Our first weekly poll was a relative success. In light of our soon-to-be released Boredom, we asked your opinions on one of the issues raised in the film. It seems the majority of you agree with director Albert Nerenberg’s conclusion. The results are below:

Are Smart Phones Making Us More Bored?

  • Yes (69%, 121 Votes)
  • No (31%, 54 Votes)

Total Voters: 175

Poll

New Poll

This week’s poll is comparatively longer: “What current issue is most important?” For each answer (except Immigration and Guns rights), we have a documentary that addresses said issue. I’ve linked them, if any of you are interested.

· Climate Change – Greedy Lying BastardsUnacceptable Levels, Into the Cold

· Overuse of chemicals and plastics – Tapped, Unacceptable Levels

· Education – Boredom, Equation of Life, Journey of the UniverseDrawing with Mark

· Disappearance of Bees – Bee People, Vanishing of the Bees

· NSA/Government Surveillance – War on Whistleblowers

· Corporate Corruption – Koch Brothers Exposed, Greedy Lying Bastards, Mobilize

· Immigration

· Economy (in general) – In Debt We Trust

· Military-industrial complex – Unmanned: America’s Drone Wars, Whittle: The Jet Pioneer, Iraq for Sale: The War Profiteers

· Gun rights

· Gay rights – The Topp Twins: Untouchable Girls

· Torture and Government Conspiracy – Doctors of the Dark Side

· Religion – American Jesus, Exorcist in the 21st Century

Another Shameless Plug: Since I’ve already shamelessly promoted a dozen or so of TDC’s films, I might as well do another plug about our new donate button.… Read the rest

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The Difference Between a Farmer and a Global Chemical Corporation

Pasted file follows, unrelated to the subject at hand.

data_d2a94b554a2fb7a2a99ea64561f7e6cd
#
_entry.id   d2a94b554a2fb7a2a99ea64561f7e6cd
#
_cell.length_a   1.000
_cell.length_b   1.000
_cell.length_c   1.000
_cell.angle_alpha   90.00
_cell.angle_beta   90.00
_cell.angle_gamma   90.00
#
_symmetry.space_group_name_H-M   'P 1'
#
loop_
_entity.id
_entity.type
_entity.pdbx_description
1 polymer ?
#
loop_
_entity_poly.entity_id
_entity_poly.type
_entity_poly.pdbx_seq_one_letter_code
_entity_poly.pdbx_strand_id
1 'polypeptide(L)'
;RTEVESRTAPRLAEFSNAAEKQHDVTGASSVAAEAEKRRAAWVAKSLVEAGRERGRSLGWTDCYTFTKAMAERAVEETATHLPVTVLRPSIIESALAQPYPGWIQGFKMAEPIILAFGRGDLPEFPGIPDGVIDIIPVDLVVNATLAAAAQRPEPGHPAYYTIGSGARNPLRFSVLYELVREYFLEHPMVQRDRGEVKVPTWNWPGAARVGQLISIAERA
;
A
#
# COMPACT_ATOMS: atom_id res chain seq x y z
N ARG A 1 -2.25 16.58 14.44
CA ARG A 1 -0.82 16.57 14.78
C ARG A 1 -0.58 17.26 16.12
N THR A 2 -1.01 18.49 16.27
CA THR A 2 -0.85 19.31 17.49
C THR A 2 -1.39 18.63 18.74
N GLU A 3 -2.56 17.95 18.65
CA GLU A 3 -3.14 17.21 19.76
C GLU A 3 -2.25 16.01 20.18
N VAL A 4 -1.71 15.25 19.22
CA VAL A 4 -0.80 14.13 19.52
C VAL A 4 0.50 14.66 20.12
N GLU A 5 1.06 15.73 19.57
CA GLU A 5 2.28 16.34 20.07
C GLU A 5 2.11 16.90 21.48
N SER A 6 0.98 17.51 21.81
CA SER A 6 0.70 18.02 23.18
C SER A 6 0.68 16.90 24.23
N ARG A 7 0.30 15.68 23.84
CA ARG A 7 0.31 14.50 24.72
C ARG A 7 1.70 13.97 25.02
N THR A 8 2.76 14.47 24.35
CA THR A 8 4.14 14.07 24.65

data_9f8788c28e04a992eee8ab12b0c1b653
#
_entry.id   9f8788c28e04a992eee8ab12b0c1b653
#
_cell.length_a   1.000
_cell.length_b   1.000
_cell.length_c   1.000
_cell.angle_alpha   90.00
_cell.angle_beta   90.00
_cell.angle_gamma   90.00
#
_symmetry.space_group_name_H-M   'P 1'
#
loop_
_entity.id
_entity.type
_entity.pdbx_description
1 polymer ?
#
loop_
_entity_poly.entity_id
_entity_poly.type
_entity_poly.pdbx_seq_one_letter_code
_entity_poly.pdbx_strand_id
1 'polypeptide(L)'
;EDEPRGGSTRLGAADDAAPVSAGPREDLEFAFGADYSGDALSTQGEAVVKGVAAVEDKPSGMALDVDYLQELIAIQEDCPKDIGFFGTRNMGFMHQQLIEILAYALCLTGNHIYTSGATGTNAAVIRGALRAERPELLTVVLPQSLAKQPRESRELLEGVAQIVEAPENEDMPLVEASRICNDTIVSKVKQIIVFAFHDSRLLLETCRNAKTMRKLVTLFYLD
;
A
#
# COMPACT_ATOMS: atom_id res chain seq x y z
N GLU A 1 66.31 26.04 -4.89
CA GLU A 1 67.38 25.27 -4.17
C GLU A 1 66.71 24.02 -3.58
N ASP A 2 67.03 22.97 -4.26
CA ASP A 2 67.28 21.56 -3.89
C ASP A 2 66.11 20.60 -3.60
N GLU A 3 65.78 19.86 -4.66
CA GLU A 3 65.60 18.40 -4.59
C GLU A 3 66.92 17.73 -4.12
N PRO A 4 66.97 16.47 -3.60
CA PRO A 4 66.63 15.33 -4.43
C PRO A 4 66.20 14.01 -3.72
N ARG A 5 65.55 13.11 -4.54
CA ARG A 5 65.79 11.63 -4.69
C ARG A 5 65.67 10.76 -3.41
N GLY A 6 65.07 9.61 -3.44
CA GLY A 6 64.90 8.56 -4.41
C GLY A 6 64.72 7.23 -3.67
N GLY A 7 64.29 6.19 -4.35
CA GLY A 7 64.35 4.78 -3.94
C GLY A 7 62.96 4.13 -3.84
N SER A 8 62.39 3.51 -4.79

500px-Dow_Chemical_logo.svgAndrea Brower writes at Common Dreams:

We are witnessing a strange, though remarkably predictable public discourse, where State lawmakers claim that those “truly serious about supporting local farmers” must abolish Counties’ rights “forever,” and transnational corporations call themselves “farmers.” Legislators attempt to contort the “Right to Farm” into a mechanism for chemical companies to evade health and environmental concerns, as water grabs by these same companies undermine the actual rights of farmers. Meanwhile, the Hawaii Farm Bureau advocates the interests of a few mega-corporations as synonymous with the interests of local farmers (despite never having asked the farmer members that they professedly speak for).

The intentional blurring in the difference between farmers, and the global corporations that use Hawaii as a testing ground for their new technologies, demands some clarity.

Dow is the largest chemical company in the US. Their list of manufactured goods includes napalm, chlorpyrifos (used as a nerve gas during World War II), plastics and Styrofoam.

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Is the USDA Really Dumb Enough To Approve Agent Orange Corn?

500px-Dow_Chemical_logo.svgJohn Robbins writes at Common Dreams: